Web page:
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Biology Articles » Agriculture » Plant Production » Tillage, Rotation Impacts Peanut Crops
November 2008 — The increasing popularity of
reduced tillage on crops has not only been an important development in
combating soil erosion, but it has also been associated with increasing
organic material and producing high crop yields.
For peanut crops, however, reduced tillage has not gained a large
acceptance as a viable practice, as findings of inconsistent yields
have not encouraged farmers to make a switch from conventional tillage
New research study was conducted on the effects of tillage systems
and crop rotation on peanut yield and pest development in the crops.
The study, conducted at North Carolina State University, was recently
published in Agronomy Journal, and was funded in part by the North
Carolina Peanut Growers Association and the National Peanut Board.
The study found that there is an independent relationship between
tillage and rotation practices with respect to peanut yield and pest
development. The research began in 1999 and 2000 at two locations that
used various crop rotations, including corn, cotton, and peanut, and a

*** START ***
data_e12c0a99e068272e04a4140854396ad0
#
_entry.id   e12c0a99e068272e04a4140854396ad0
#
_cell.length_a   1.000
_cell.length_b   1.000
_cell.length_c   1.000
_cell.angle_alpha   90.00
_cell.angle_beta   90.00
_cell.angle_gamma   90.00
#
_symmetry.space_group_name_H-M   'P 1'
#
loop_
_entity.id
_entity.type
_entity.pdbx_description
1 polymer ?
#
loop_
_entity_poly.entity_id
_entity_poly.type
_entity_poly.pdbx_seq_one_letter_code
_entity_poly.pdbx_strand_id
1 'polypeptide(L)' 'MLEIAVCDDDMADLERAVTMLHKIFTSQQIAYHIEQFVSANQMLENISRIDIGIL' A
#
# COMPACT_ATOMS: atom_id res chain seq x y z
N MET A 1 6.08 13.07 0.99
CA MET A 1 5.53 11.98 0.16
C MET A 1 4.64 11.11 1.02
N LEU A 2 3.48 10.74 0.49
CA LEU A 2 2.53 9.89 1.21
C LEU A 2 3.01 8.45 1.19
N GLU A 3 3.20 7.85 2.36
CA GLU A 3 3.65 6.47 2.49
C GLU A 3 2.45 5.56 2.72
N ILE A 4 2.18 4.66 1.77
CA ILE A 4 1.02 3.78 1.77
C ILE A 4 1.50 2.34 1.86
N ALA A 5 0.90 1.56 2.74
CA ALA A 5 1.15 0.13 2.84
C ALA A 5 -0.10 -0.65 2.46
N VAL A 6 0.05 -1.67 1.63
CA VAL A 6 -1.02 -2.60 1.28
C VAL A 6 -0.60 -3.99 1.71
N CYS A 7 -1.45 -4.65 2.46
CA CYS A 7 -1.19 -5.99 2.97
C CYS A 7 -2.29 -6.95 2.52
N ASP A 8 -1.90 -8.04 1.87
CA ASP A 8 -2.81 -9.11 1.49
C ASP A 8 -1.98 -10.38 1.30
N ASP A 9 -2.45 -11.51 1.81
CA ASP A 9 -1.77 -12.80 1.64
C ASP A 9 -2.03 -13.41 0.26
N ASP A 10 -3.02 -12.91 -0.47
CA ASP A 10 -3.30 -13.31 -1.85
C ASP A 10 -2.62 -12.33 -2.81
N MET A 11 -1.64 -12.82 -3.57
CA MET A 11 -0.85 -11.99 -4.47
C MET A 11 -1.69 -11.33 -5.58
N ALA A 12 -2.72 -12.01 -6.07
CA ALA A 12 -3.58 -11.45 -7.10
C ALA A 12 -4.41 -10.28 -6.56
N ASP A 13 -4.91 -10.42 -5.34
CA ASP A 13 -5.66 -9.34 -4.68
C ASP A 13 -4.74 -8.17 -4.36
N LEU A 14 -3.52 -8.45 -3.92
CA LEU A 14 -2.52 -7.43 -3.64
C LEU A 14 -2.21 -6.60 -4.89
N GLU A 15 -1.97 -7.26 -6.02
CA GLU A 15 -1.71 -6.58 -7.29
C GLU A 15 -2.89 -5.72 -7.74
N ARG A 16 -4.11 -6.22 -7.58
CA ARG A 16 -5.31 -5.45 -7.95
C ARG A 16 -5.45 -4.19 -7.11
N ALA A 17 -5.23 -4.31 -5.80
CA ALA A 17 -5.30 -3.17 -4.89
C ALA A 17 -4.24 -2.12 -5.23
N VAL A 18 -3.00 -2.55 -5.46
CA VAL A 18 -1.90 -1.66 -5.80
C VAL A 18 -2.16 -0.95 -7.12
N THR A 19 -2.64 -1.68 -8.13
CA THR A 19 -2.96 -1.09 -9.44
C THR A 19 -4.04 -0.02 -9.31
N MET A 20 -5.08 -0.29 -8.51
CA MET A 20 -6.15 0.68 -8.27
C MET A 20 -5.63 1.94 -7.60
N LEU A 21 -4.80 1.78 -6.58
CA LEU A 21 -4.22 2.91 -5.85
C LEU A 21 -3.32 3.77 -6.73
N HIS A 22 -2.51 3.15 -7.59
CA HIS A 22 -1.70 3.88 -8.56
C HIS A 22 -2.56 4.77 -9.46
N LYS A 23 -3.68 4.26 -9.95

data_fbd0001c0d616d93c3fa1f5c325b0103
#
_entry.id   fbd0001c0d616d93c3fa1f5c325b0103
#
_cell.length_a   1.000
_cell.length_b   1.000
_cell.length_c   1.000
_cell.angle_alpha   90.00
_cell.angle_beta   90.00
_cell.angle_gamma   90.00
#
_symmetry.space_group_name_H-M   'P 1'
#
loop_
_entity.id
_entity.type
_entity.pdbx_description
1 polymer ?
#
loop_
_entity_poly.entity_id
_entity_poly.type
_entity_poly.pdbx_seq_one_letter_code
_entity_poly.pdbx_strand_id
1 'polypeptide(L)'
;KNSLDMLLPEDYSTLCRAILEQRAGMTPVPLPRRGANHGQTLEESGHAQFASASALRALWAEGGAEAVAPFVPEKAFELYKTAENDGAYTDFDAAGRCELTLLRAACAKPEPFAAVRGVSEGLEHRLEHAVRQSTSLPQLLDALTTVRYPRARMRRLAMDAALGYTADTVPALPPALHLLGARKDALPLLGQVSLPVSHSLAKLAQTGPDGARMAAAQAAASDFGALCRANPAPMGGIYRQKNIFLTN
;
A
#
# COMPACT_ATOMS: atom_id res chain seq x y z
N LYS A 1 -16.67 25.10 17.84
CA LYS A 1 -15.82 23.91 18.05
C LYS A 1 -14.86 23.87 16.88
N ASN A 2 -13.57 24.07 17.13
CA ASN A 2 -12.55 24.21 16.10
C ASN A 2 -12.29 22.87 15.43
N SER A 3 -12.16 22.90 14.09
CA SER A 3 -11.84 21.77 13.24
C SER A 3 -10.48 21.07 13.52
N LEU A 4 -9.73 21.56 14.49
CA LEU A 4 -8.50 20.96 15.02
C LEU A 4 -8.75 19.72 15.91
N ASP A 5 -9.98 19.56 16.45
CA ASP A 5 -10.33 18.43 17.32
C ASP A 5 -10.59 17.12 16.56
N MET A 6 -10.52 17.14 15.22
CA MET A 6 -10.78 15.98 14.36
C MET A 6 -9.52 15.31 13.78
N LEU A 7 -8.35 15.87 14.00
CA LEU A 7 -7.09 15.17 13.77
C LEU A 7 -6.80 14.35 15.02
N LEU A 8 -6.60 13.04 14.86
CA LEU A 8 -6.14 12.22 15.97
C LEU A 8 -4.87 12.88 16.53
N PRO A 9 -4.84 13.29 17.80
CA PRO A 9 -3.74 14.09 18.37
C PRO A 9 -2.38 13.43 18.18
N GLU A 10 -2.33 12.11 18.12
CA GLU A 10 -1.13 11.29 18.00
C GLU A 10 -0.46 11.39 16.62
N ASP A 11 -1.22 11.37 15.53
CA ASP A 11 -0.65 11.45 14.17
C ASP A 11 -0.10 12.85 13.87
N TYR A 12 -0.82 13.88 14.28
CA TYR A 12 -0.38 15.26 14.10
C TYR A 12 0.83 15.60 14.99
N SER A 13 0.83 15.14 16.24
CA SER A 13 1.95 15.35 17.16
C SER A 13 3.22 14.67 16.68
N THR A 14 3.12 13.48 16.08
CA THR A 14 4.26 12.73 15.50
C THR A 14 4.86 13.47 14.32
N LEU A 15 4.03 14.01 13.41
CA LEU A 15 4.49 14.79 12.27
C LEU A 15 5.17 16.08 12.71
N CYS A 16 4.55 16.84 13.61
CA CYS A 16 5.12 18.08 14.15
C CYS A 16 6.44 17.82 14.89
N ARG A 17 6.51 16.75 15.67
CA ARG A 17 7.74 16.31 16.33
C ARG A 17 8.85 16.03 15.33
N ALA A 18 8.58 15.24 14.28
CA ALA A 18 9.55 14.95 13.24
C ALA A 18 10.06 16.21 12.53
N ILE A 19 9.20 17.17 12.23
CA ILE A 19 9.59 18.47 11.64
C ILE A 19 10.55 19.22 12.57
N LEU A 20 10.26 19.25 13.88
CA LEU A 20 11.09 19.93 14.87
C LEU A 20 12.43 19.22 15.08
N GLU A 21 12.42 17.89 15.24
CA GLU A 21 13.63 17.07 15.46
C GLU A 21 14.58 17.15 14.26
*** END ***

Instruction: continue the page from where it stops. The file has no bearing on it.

comparison was made between conventional tillage versus strip tillage
into stubble from the previous crop stubble.
“The primary objective of this research was to determine
interactions of crop rotations and tillage systems with respect to
peanut,” said David Jordan, the principle researcher for the project.
“Although differences in peanut yield were associated with crop
rotation and tillage system, these data suggest that while farmers
should expect some differences in peanut yield due to rotation and
tillage, response to these management practices most likely will be
The study did find that the tillage system used did have an effect
on the development of tomato spotted wilt, a disease common in southern
growing states. Additionally, the research also determined that the
most effective method found to increase crop yield and manage pests is
to increase the number of years between peanut plantings.
Research continues to be conducted at North Carolina State
University comparing crop rotation and tillage systems and possible
relationships between these important aspects of cropping systems in
the southern United States. According to the author, additional
research is needed in other geographical regions to study alternative
crops, soil characteristics, and other pest complexes.
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